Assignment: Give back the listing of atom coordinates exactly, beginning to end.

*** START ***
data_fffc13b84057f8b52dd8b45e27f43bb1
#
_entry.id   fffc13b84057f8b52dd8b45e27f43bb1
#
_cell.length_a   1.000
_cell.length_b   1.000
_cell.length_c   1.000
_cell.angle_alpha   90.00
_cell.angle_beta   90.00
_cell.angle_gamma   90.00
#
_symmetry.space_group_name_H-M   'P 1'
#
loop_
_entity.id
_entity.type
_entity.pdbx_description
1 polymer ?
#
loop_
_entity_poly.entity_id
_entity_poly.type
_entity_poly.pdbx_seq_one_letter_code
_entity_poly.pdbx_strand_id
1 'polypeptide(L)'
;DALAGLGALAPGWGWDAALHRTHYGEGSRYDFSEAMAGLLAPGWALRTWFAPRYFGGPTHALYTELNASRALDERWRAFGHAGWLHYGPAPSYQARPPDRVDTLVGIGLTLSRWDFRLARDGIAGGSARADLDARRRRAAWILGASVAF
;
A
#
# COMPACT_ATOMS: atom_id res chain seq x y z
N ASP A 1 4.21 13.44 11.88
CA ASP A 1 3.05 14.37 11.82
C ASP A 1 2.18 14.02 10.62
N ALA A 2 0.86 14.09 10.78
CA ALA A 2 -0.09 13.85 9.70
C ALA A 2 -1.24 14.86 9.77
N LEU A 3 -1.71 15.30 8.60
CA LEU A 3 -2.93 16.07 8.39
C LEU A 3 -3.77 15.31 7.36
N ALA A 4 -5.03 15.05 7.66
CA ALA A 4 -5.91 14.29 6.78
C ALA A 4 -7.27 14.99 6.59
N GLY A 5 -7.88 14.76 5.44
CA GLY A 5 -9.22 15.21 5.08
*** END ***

data_fffc13b84057f8b52dd8b45e27f43bb1
#
_entry.id   fffc13b84057f8b52dd8b45e27f43bb1
#
_cell.length_a   1.000
_cell.length_b   1.000
_cell.length_c   1.000
_cell.angle_alpha   90.00
_cell.angle_beta   90.00
_cell.angle_gamma   90.00
#
_symmetry.space_group_name_H-M   'P 1'
#
loop_
_entity.id
_entity.type
_entity.pdbx_description
1 polymer ?
#
loop_
_entity_poly.entity_id
_entity_poly.type
_entity_poly.pdbx_seq_one_letter_code
_entity_poly.pdbx_strand_id
1 'polypeptide(L)'
;DALAGLGALAPGWGWDAALHRTHYGEGSRYDFSEAMAGLLAPGWALRTWFAPRYFGGPTHALYTELNASRALDERWRAFGHAGWLHYGPAPSYQARPPDRVDTLVGIGLTLSRWDFRLARDGIAGGSARADLDARRRRAAWILGASVAF
;
A
#
# COMPACT_ATOMS: atom_id res chain seq x y z
N ASP A 1 4.21 13.44 11.88
CA ASP A 1 3.05 14.37 11.82
C ASP A 1 2.18 14.02 10.62
N ALA A 2 0.86 14.09 10.78
CA ALA A 2 -0.09 13.85 9.70
C ALA A 2 -1.24 14.86 9.77
N LEU A 3 -1.71 15.30 8.60
CA LEU A 3 -2.93 16.07 8.39
C LEU A 3 -3.77 15.31 7.36
N ALA A 4 -5.03 15.05 7.66
CA ALA A 4 -5.91 14.29 6.78
C ALA A 4 -7.27 14.99 6.59
N GLY A 5 -7.88 14.76 5.44
CA GLY A 5 -9.22 15.21 5.08